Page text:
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Great teams don’t allow sentiment to creep in when their vision is challenged by the current reality. They understand that there is always a reason to abandon the commitment to changing that reality. That’s why that reality currently exists. It’s not that no one had the idea to change the future. Those game-changing ideas are rarely original. What is original is the courage to do what it takes to stay committed in the face of mediocre options. It’s more likely that the current reality exists because no one had the guts to stick to the plan when things got hard. The right mindset isn’t concerned with being called too hardcore or legalistic. They are courageously unwavering in the face of mediocre temptations and only they know what it truly takes to accomplish what everyone else knows is right.
When teams set out to be excellent, they make statements that are intended to communicate a commitment to protecting a certain value or practice to make sure that value or practice is something the team not only aspires to but actually becomes. Unfortunately, when that commitment meets inconvenience, mediocre teams find reasons to de-commit to what they were so initially fired up about when their vision for their future went unchallenged by reality. This is where the mediocre mindset is revealed. Great teams are actually willing to suffer for their values and commitments. Mediocre teams value the reasonable excuse to abandon that which they initially held so dear.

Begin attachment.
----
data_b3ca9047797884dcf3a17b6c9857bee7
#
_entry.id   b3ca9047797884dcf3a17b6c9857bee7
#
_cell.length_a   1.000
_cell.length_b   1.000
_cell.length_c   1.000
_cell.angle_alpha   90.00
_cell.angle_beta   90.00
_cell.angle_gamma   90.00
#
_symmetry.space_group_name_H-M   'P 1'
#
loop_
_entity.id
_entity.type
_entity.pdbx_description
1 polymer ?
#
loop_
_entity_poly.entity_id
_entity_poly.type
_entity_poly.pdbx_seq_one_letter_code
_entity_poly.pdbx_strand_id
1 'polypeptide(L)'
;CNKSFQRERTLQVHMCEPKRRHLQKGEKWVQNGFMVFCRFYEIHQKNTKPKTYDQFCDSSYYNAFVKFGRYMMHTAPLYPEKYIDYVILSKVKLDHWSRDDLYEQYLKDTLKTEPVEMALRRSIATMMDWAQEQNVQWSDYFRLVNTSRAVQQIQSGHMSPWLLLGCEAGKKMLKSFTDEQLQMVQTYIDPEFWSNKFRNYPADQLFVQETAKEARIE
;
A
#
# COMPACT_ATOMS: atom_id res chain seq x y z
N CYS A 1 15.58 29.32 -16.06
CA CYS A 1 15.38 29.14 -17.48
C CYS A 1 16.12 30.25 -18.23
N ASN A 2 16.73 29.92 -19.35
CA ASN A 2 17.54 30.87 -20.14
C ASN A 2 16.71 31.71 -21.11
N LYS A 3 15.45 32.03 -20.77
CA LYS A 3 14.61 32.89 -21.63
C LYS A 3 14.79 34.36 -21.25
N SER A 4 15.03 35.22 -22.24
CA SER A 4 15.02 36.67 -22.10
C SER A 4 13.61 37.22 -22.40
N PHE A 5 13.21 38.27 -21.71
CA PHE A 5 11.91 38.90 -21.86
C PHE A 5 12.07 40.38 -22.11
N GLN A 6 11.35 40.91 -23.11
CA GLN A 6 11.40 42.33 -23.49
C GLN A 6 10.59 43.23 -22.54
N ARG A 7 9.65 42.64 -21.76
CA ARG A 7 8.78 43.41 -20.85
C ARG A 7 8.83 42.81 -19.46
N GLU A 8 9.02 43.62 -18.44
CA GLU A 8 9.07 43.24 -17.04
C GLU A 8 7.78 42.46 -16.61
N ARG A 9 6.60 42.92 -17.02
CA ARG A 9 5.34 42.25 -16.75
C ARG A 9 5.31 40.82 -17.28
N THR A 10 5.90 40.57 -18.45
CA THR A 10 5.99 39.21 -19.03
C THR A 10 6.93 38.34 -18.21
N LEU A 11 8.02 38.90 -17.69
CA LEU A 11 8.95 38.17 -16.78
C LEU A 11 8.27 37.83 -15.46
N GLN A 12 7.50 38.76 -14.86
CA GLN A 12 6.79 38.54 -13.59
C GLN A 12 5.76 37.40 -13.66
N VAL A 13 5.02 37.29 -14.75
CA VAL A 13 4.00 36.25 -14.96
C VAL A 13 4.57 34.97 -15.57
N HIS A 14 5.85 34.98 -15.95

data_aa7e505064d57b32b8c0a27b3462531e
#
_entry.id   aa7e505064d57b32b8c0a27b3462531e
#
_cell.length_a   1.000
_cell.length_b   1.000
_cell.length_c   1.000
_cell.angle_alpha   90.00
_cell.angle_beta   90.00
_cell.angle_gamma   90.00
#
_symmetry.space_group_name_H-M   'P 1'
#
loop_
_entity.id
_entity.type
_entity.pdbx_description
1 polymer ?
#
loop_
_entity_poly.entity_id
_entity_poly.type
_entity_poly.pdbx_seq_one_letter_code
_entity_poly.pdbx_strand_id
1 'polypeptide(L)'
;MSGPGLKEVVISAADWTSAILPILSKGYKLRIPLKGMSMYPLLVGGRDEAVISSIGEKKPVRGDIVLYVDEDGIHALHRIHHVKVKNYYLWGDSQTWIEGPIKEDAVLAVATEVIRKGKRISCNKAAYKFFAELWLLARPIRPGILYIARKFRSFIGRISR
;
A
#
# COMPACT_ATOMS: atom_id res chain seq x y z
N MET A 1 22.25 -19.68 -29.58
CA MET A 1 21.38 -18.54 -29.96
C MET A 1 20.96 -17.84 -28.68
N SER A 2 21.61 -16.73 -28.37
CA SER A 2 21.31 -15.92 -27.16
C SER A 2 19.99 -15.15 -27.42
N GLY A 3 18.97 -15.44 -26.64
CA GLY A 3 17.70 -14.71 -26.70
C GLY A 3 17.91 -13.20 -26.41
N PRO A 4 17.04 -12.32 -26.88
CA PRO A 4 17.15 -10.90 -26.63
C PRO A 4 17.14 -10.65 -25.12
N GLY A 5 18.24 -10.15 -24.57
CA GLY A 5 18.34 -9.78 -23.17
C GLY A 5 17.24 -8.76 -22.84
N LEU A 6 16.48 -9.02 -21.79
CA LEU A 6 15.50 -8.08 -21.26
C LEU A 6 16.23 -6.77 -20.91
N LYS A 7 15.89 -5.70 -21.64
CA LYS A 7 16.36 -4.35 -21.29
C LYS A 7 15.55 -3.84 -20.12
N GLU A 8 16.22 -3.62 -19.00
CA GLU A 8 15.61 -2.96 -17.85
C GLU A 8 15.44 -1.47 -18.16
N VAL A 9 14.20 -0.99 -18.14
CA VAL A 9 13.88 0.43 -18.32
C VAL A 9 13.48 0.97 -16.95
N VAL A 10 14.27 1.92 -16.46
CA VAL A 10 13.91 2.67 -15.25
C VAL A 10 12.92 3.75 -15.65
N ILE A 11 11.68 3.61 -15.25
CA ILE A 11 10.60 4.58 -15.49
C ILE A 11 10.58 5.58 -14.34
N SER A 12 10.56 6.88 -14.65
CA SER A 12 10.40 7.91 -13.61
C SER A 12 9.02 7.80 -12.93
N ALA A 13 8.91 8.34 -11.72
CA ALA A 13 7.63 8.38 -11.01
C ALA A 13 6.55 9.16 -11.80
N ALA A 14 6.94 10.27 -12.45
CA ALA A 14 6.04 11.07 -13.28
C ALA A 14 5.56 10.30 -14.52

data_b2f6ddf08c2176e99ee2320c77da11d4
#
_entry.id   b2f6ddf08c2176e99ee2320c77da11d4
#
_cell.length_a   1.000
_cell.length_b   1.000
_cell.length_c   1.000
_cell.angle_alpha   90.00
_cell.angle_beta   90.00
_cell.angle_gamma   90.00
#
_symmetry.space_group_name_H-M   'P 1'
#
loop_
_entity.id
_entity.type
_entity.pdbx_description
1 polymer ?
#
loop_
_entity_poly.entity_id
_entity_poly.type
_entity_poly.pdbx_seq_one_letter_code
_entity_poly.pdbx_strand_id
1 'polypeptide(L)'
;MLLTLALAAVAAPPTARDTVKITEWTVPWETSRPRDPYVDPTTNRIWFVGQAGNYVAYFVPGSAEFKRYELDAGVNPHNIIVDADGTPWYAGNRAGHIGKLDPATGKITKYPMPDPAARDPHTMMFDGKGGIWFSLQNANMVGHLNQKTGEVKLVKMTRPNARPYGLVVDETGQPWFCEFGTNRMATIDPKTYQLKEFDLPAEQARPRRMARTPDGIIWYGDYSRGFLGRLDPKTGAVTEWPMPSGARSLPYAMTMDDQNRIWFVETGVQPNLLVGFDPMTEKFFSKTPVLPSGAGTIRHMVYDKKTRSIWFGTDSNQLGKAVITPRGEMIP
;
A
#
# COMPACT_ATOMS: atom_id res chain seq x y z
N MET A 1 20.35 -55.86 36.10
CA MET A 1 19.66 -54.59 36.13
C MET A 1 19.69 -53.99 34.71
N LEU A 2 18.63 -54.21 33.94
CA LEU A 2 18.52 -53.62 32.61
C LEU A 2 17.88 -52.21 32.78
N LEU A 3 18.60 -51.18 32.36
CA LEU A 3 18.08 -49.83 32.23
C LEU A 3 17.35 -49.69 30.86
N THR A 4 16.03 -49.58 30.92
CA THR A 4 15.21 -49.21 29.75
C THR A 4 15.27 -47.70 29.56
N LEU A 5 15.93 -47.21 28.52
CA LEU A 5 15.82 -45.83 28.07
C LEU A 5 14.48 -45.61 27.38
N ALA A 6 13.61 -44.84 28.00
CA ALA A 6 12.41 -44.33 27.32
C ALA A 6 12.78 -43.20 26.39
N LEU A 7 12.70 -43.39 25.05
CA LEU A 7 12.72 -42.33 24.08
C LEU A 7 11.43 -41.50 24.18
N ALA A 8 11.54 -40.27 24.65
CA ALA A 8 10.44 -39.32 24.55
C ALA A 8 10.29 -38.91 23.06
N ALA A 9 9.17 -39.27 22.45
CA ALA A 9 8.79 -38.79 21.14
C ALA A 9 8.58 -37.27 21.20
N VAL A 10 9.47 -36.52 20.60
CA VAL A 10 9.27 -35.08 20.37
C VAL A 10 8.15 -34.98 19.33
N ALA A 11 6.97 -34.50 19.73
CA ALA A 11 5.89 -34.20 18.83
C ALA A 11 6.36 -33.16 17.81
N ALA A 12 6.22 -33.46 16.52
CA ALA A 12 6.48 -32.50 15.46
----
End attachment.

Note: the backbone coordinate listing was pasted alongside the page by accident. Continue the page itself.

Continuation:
Mediocrity is an interesting study. I think we can all agree that no one ever sets out to actually be mediocre. I think that even the average person would say that mediocrity is a bad state to be in. Yet I find so many people to be very quick to defend mediocre practices and attitudes. It’s as if mediocre is more socially acceptable these days than standing out for excellence. I suppose that it’s difficult to hide when you are actually “outSTANDING” and that may be the reason for the common defense of mediocrity. Excellence draws attention and therefore increases the possibility for criticism. Mediocrity provides shelter from the things our insecurities tell us to hide from and that is why we say one thing but so vociferously defend the other.